A rather worn-out saying in Kannada suggests building a house and performing a wedding to realise the essence of agony. I would add one more — write a book and try to sell it! I am, of course, not referring to word wizards like Sydney Sheldon or Arthur Hailey whose blurbs claim that millions of copies have been sold: nor do I allude to writers like Norman Vincent Peale whose books are supposed to change your whole life. I am talking of struggling authors like me who learn that writing a book is easier than trying to sell it!
One of the first things that I learnt after writing a book was, I had a lot of friends. “Oh; I read the review of your book,” gushed Sushma whom I had met three years ago for the first time. “It sounds great fun. I’m sure you will give a friend' like me an autographed copy.”
“Imagine having an author for a neighbour,” enthused the lady on the 10th floor of our flat in Bombay. Except for travelling in the elevator occasionally, there was no neighbourly bonhomie till she chose to remind me that I should love my neighbour enough to gift her a book.
Our phone kept ringing and each time, it was either a long lost friend or a newly acquired one, making me feel absolutely a worm for not being generous enough to distribute autographed free copies. The bit about autograph is usually thrown in to make me feel great. I’d rather feel rich than great though!
Letters poured in, reminding me of my obligation as a friend, to mail complimentary copies to them. They did not even have the courtesy to enclose stamps for postage. I am supposed to be so grateful that they want my book and hurry to the nearest post office. The most amusing letter came from an elderly gentleman (or so it seemed) who poured out his woes about his wife treating him so badly that he had no money to buy my book. So would I please mail him a free copy?
If friends want free copies, can relatives be far behind? Uncles, aunts and cousins, both close and remotely connected, laid claim to special treatment and demanded a copy as their birth right. Mary dropped in to read the book in installments and I had to supply coffee and tea as part of hospitality.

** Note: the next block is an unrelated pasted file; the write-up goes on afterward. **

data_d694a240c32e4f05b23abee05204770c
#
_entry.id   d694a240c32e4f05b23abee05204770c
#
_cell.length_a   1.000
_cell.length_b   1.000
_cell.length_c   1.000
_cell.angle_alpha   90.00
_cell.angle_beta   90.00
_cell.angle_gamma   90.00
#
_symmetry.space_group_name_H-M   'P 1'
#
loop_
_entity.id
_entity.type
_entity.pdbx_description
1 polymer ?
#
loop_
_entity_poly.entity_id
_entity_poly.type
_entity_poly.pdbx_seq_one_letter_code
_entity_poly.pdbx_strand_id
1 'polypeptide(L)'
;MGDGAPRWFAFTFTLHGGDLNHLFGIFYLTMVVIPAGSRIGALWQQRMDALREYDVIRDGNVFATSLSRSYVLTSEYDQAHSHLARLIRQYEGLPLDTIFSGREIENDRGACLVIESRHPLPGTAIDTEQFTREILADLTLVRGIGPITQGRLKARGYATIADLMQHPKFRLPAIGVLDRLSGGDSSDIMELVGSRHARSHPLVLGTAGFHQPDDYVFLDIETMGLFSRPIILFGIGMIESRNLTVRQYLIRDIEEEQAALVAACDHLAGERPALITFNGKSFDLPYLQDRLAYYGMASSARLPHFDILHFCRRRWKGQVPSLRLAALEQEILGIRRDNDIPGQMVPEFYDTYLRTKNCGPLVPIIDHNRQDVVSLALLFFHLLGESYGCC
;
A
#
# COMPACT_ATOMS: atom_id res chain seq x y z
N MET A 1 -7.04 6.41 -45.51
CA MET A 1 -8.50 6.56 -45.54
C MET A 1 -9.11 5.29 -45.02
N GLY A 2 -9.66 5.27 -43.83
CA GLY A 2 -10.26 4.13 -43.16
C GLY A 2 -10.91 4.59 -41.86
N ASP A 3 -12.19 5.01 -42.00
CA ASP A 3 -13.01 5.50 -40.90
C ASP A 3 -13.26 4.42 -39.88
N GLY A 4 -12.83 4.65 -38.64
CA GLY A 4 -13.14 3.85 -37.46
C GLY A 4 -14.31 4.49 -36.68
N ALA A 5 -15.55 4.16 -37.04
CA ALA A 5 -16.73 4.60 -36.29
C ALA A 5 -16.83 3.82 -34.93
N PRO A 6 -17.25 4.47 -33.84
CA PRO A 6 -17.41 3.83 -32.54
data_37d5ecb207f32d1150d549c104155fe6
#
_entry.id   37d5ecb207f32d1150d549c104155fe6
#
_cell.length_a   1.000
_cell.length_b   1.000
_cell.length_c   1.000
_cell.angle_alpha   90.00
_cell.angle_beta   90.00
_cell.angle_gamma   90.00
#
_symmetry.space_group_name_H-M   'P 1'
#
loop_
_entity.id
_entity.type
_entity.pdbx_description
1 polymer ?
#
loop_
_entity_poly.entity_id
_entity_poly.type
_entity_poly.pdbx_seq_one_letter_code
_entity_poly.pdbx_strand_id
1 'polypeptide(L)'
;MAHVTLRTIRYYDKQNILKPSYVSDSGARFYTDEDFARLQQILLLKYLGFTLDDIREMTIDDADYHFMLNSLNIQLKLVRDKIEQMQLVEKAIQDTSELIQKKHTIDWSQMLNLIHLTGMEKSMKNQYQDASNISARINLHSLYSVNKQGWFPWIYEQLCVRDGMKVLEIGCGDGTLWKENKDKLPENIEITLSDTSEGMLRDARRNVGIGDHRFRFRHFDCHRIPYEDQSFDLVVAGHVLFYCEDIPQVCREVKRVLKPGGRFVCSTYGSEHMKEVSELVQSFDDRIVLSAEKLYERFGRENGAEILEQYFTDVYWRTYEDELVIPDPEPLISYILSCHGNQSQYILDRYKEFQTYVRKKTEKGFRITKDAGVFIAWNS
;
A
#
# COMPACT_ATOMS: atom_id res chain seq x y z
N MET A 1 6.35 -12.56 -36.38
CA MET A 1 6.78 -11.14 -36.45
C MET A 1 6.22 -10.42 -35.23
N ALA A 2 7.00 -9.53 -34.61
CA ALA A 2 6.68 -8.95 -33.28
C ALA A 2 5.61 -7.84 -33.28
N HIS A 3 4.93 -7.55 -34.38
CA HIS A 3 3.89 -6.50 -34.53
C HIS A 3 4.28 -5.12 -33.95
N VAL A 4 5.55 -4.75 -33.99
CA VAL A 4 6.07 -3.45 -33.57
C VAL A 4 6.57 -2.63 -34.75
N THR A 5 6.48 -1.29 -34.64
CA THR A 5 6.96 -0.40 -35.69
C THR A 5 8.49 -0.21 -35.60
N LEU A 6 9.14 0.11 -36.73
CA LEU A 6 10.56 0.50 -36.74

Some blatantly borrowed the book and circulated it but no one breathed a word about buying it. If I had been selling home-made pickles or chutneys instead, there would have been a greater demand and they would not have minded paying for them too!
To rub salt into the wound, there were those family jesters who said, “You must be real rich with all those royalties pouring in for your book.” “I saw your book in the bookshop,” said another brightly and added “You know, I’m a perennial browser, so I sat and read your book in the shop in three sittings.” Is there a law which prohibits browsers from killing the sale of a book?
Instead of my stock going high as a writer, my reputation as a miser seemed to be doing the rounds. “As if she can’t gift a copy to close friends and relatives,” they grumbled behind my back. “Don’t worry. I’ll buy a copy,” consoled a cousin who bought it for her circulating library. She appeared to be making more money than me, lending it to her large clientele!
Wanting to be the female Dale Carnegie of India, I wrote two “How to” books. After my experiences as an author, I aim to complete the trilogy and write How to Write a Book and Sell it. Any useful tips please?